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I sometimes think about just how huge humans are in comparison to most animals. Even compared to a squirrel, which is really a pretty large organism in the grand scheme of things, humans are hulking giants.

I know humans are classified as megafauna, but we're neither the smallest nor the largest animals in that group.

How many animal species currently exist where the average adult individual is more massive than the average adult human?

Sources that cite other measures of size, like height or length, might be useful, but I would expect the focus to be on mass.

Obviously, new species are being discovered all the time, and we don't have exhaustive measurements for every species, but considering how few megafauna there are, I would expect a fairly accurate estimate to be possible.

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closed as too broad by AliceD, Remi.b, rg255, The Last Word, WYSIWYG Jul 2 '15 at 6:37

Please edit the question to limit it to a specific problem with enough detail to identify an adequate answer. Avoid asking multiple distinct questions at once. See the How to Ask page for help clarifying this question. If this question can be reworded to fit the rules in the help center, please edit the question.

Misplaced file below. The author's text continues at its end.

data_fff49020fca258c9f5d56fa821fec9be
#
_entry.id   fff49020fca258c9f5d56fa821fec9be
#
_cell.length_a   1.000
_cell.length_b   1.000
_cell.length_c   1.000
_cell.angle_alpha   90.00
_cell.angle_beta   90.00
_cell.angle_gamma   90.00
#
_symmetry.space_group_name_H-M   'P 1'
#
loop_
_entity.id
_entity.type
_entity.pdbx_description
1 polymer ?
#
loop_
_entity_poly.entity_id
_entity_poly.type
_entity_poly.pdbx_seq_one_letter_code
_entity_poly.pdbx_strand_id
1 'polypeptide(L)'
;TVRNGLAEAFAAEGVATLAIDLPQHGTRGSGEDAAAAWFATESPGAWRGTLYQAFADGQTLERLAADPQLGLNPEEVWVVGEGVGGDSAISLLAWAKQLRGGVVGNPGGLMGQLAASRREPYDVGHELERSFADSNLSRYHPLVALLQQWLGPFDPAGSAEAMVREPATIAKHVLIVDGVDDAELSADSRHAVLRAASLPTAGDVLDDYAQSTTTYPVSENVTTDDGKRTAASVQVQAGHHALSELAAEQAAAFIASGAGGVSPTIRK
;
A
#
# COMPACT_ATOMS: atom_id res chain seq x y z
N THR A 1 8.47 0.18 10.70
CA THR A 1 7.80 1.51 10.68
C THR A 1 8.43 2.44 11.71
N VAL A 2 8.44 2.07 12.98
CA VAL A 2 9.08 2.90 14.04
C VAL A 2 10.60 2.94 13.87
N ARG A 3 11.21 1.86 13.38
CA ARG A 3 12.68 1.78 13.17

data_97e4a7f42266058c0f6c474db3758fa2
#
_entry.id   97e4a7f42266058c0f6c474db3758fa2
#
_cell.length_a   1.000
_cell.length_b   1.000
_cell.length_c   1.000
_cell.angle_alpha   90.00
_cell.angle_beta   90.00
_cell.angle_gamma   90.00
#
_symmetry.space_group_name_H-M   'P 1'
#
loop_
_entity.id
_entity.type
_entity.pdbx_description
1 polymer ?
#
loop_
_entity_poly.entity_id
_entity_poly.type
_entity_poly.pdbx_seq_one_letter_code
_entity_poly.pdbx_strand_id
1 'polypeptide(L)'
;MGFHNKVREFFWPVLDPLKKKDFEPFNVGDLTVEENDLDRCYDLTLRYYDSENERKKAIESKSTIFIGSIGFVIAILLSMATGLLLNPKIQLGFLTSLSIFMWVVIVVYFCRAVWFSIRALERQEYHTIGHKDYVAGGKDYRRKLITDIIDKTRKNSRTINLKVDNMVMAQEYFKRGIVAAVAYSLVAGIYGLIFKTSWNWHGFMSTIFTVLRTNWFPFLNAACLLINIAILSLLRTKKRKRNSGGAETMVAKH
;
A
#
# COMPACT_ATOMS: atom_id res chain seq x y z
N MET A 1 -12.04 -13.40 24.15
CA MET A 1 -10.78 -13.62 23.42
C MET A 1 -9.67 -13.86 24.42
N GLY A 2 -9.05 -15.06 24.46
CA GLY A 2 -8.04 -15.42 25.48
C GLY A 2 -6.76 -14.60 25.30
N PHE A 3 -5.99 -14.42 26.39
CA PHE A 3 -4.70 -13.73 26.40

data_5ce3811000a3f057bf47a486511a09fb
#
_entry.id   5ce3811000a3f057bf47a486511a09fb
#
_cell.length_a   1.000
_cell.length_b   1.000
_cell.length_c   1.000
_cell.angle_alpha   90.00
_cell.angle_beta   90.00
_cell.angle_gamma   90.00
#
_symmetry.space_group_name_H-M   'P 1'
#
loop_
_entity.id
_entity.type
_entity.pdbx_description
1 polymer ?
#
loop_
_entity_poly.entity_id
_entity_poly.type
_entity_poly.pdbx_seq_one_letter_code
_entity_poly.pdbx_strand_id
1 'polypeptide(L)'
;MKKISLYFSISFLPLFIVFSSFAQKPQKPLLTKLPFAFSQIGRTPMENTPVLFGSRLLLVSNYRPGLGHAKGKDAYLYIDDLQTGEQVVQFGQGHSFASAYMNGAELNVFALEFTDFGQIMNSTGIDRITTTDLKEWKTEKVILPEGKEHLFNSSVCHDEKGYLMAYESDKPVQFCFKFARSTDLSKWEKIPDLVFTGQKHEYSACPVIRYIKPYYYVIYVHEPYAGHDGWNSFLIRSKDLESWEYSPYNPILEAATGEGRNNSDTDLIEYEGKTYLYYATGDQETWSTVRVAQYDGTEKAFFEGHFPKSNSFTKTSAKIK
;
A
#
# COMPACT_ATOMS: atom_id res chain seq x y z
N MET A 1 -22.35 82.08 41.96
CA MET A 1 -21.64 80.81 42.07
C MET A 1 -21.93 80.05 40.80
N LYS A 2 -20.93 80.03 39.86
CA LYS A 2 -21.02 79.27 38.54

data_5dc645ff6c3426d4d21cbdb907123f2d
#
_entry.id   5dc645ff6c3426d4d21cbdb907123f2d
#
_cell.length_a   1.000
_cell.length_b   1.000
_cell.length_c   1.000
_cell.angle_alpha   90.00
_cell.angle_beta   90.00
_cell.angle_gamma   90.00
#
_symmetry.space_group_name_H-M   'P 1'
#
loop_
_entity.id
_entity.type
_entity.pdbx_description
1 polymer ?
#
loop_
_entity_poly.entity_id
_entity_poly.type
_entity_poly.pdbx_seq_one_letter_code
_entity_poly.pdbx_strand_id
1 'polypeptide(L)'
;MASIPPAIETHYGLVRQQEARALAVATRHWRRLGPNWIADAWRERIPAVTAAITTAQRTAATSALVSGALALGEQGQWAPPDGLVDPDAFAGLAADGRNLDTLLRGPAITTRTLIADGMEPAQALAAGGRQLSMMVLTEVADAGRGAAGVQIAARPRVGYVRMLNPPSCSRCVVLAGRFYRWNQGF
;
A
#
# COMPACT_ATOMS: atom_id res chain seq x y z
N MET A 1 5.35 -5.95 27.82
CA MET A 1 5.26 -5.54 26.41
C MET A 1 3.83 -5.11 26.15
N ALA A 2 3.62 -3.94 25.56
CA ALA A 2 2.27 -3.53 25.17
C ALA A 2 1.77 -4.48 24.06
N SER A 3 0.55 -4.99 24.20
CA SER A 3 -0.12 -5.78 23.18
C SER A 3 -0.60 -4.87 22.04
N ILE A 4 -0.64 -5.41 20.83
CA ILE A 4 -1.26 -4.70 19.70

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    $\begingroup$ In the last sentence you rephrase your question "How many different species are actually larger than us", do you mean animal species (as specified in the title) or any species? In many non-animal species, the concept of individual might be hard to define. There's a fungi who covers an area of almost 9 square km in eastern Oregon. $\endgroup$ – Remi.b Jul 2 '15 at 0:08
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    $\begingroup$ Depending on the exact formulation of your question I think that an exhaustive list might be very long. But I guess someone could come up with a rough estimate of the number of species. $\endgroup$ – Remi.b Jul 2 '15 at 0:14
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    $\begingroup$ @Remi.b I definitely mean animal species, I don't know why anyone would think I would suddenly be referring to fungi. I've clarified that. I'm referring to extant species. I assumed that mass would be the implicit measure for size, but I've clarified that as well. I didn't ask for a list anywhere, just a number. Listing them would be helpful, but not necessary. $\endgroup$ – DCShannon Jul 2 '15 at 16:32
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    $\begingroup$ I think this question is not broad at all, there have been plenty of serious estimates of species richness ~ size relationships: life.illinois.edu/ib/451/May%20(1988).pdf $\endgroup$ – Oreotrephes Jul 2 '15 at 18:39
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    $\begingroup$ I agree the question is definitely no too broad. I first voted to close as unclear, it is now clear and I am voting to reopen. $\endgroup$ – Remi.b Jul 4 '15 at 6:14

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